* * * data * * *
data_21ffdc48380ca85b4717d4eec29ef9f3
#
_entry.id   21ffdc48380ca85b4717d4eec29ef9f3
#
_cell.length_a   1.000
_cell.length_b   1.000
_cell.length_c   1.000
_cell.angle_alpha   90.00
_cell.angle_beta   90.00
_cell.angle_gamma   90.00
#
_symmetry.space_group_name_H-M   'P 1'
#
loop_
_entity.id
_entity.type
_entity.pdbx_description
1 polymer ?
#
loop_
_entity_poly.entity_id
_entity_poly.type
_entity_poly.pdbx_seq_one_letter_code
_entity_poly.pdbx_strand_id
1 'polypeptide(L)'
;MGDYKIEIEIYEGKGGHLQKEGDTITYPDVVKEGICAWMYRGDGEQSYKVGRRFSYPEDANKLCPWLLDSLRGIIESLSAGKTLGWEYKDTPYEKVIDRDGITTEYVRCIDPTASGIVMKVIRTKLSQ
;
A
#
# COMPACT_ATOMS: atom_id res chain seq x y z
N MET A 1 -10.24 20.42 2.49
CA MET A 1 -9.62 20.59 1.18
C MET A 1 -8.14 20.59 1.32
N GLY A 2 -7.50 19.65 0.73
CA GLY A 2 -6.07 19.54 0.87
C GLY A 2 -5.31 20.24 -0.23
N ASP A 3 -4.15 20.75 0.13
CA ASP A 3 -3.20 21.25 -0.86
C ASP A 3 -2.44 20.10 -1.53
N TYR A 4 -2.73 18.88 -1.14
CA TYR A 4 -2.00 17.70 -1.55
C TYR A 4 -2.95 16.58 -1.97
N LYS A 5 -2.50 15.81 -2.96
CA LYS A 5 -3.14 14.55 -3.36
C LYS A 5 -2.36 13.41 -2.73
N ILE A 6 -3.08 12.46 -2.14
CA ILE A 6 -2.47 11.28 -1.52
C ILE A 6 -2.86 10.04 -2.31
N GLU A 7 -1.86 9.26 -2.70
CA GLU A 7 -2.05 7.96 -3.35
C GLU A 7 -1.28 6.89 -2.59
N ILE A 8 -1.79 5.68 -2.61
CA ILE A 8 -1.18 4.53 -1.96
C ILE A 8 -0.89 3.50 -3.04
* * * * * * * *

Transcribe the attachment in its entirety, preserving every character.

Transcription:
data_21ffdc48380ca85b4717d4eec29ef9f3
#
_entry.id   21ffdc48380ca85b4717d4eec29ef9f3
#
_cell.length_a   1.000
_cell.length_b   1.000
_cell.length_c   1.000
_cell.angle_alpha   90.00
_cell.angle_beta   90.00
_cell.angle_gamma   90.00
#
_symmetry.space_group_name_H-M   'P 1'
#
loop_
_entity.id
_entity.type
_entity.pdbx_description
1 polymer ?
#
loop_
_entity_poly.entity_id
_entity_poly.type
_entity_poly.pdbx_seq_one_letter_code
_entity_poly.pdbx_strand_id
1 'polypeptide(L)'
;MGDYKIEIEIYEGKGGHLQKEGDTITYPDVVKEGICAWMYRGDGEQSYKVGRRFSYPEDANKLCPWLLDSLRGIIESLSAGKTLGWEYKDTPYEKVIDRDGITTEYVRCIDPTASGIVMKVIRTKLSQ
;
A
#
# COMPACT_ATOMS: atom_id res chain seq x y z
N MET A 1 -10.24 20.42 2.49
CA MET A 1 -9.62 20.59 1.18
C MET A 1 -8.14 20.59 1.32
N GLY A 2 -7.50 19.65 0.73
CA GLY A 2 -6.07 19.54 0.87
C GLY A 2 -5.31 20.24 -0.23
N ASP A 3 -4.15 20.75 0.13
CA ASP A 3 -3.20 21.25 -0.86
C ASP A 3 -2.44 20.10 -1.53
N TYR A 4 -2.73 18.88 -1.14
CA TYR A 4 -2.00 17.70 -1.55
C TYR A 4 -2.95 16.58 -1.97
N LYS A 5 -2.50 15.81 -2.96
CA LYS A 5 -3.14 14.55 -3.36
C LYS A 5 -2.36 13.41 -2.73
N ILE A 6 -3.08 12.46 -2.14
CA ILE A 6 -2.47 11.28 -1.52
C ILE A 6 -2.86 10.04 -2.31
N GLU A 7 -1.86 9.26 -2.70
CA GLU A 7 -2.05 7.96 -3.35
C GLU A 7 -1.28 6.89 -2.59
N ILE A 8 -1.79 5.68 -2.61
CA ILE A 8 -1.18 4.53 -1.96
C ILE A 8 -0.89 3.50 -3.04